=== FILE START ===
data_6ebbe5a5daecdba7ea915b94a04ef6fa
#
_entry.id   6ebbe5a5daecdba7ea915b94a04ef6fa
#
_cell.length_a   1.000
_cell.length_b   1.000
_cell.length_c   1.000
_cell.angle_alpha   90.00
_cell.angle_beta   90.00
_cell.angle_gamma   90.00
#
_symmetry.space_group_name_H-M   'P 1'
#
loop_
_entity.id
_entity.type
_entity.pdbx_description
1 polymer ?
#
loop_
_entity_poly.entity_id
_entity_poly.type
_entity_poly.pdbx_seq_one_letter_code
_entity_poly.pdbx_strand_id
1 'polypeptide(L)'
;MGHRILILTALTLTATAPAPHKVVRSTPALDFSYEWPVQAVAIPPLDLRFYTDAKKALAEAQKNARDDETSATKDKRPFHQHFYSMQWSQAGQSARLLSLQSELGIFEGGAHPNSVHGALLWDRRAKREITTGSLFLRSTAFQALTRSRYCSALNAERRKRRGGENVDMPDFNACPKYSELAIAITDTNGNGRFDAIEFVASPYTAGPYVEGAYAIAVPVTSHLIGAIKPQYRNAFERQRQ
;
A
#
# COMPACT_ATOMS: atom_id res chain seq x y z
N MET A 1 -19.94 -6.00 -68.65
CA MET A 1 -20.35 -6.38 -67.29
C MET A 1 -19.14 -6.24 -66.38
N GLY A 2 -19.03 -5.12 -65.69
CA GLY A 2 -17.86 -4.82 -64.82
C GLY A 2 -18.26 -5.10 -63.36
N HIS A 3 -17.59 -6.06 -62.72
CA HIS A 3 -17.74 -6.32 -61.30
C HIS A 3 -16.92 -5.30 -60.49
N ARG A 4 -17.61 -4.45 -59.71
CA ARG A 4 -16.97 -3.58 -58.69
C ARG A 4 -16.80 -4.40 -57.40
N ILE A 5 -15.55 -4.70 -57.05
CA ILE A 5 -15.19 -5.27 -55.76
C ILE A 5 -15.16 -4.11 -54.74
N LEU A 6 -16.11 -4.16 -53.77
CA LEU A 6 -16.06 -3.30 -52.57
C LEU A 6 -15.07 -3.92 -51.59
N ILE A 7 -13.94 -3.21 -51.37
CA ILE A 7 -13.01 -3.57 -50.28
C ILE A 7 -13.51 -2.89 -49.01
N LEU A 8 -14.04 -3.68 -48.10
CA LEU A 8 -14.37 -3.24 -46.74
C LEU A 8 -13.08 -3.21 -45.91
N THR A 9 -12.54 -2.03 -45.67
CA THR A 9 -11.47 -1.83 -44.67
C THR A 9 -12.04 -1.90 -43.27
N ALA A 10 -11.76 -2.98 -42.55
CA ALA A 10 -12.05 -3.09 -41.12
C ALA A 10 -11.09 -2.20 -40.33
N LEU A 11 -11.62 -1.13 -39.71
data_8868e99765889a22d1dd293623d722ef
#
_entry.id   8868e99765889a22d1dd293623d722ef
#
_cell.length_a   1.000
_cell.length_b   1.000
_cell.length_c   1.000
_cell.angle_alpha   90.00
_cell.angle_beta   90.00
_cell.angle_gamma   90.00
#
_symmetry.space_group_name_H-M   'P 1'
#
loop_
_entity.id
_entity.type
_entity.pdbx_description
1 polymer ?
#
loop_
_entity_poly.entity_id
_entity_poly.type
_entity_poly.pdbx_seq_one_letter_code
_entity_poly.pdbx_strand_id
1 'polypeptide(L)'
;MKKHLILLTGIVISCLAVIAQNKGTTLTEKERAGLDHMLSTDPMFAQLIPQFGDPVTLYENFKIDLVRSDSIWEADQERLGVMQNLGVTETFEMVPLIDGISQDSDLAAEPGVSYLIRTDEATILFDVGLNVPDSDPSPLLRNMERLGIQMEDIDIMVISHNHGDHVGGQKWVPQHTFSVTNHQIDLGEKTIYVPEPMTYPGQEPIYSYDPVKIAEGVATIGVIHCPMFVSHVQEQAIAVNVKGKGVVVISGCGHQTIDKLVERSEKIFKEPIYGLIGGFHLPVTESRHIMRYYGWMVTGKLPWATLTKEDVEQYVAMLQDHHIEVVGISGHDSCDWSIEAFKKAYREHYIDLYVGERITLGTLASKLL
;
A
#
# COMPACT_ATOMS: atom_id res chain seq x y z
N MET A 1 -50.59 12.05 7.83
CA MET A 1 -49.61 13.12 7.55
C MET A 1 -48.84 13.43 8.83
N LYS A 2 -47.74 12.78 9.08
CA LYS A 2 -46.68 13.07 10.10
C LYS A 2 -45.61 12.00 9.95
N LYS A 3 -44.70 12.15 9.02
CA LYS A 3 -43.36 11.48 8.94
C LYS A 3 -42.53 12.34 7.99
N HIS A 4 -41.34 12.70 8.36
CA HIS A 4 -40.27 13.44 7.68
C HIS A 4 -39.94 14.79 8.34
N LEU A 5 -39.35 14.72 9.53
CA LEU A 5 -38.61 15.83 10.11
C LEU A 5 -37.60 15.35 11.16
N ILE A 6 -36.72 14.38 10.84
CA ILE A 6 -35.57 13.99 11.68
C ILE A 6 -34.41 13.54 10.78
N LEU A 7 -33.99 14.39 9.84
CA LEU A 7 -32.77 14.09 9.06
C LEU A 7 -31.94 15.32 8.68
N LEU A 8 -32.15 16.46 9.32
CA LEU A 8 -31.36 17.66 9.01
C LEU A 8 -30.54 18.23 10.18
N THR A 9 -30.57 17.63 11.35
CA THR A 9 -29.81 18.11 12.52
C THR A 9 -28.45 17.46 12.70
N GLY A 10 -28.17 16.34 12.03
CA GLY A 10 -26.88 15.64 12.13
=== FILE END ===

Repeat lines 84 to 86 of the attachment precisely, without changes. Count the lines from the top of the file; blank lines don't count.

_entity_poly.pdbx_seq_one_letter_code
_entity_poly.pdbx_strand_id
1 'polypeptide(L)'